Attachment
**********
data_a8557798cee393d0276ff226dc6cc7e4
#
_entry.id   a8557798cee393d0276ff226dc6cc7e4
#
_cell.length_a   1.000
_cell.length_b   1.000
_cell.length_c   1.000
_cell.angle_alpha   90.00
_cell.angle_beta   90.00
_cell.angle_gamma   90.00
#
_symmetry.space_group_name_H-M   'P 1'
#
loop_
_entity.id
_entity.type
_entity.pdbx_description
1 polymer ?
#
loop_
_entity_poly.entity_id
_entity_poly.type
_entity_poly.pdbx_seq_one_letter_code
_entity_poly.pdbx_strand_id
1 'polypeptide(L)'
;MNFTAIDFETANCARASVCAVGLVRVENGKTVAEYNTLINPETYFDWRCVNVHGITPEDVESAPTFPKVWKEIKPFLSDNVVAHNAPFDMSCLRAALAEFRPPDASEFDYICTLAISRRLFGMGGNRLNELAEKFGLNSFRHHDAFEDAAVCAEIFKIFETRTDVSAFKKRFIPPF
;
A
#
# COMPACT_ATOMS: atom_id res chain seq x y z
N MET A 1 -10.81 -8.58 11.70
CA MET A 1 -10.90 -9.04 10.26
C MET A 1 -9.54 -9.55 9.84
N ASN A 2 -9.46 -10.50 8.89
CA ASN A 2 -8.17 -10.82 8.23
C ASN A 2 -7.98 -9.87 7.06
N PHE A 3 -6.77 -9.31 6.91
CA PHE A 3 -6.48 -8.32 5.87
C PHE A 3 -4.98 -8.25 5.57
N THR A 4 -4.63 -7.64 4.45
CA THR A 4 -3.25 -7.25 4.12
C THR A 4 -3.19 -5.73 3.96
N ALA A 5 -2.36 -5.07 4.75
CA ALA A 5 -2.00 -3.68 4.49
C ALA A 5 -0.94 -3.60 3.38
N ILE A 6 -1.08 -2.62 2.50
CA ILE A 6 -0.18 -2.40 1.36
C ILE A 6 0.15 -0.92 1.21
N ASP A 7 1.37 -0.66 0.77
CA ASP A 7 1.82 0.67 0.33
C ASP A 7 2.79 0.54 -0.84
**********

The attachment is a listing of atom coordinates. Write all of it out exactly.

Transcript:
data_a8557798cee393d0276ff226dc6cc7e4
#
_entry.id   a8557798cee393d0276ff226dc6cc7e4
#
_cell.length_a   1.000
_cell.length_b   1.000
_cell.length_c   1.000
_cell.angle_alpha   90.00
_cell.angle_beta   90.00
_cell.angle_gamma   90.00
#
_symmetry.space_group_name_H-M   'P 1'
#
loop_
_entity.id
_entity.type
_entity.pdbx_description
1 polymer ?
#
loop_
_entity_poly.entity_id
_entity_poly.type
_entity_poly.pdbx_seq_one_letter_code
_entity_poly.pdbx_strand_id
1 'polypeptide(L)'
;MNFTAIDFETANCARASVCAVGLVRVENGKTVAEYNTLINPETYFDWRCVNVHGITPEDVESAPTFPKVWKEIKPFLSDNVVAHNAPFDMSCLRAALAEFRPPDASEFDYICTLAISRRLFGMGGNRLNELAEKFGLNSFRHHDAFEDAAVCAEIFKIFETRTDVSAFKKRFIPPF
;
A
#
# COMPACT_ATOMS: atom_id res chain seq x y z
N MET A 1 -10.81 -8.58 11.70
CA MET A 1 -10.90 -9.04 10.26
C MET A 1 -9.54 -9.55 9.84
N ASN A 2 -9.46 -10.50 8.89
CA ASN A 2 -8.17 -10.82 8.23
C ASN A 2 -7.98 -9.87 7.06
N PHE A 3 -6.77 -9.31 6.91
CA PHE A 3 -6.48 -8.32 5.87
C PHE A 3 -4.98 -8.25 5.57
N THR A 4 -4.63 -7.64 4.45
CA THR A 4 -3.25 -7.25 4.12
C THR A 4 -3.19 -5.73 3.96
N ALA A 5 -2.36 -5.07 4.75
CA ALA A 5 -2.00 -3.68 4.49
C ALA A 5 -0.94 -3.60 3.38
N ILE A 6 -1.08 -2.62 2.50
CA ILE A 6 -0.18 -2.40 1.36
C ILE A 6 0.15 -0.92 1.21
N ASP A 7 1.37 -0.66 0.77
CA ASP A 7 1.82 0.67 0.33
C ASP A 7 2.79 0.54 -0.84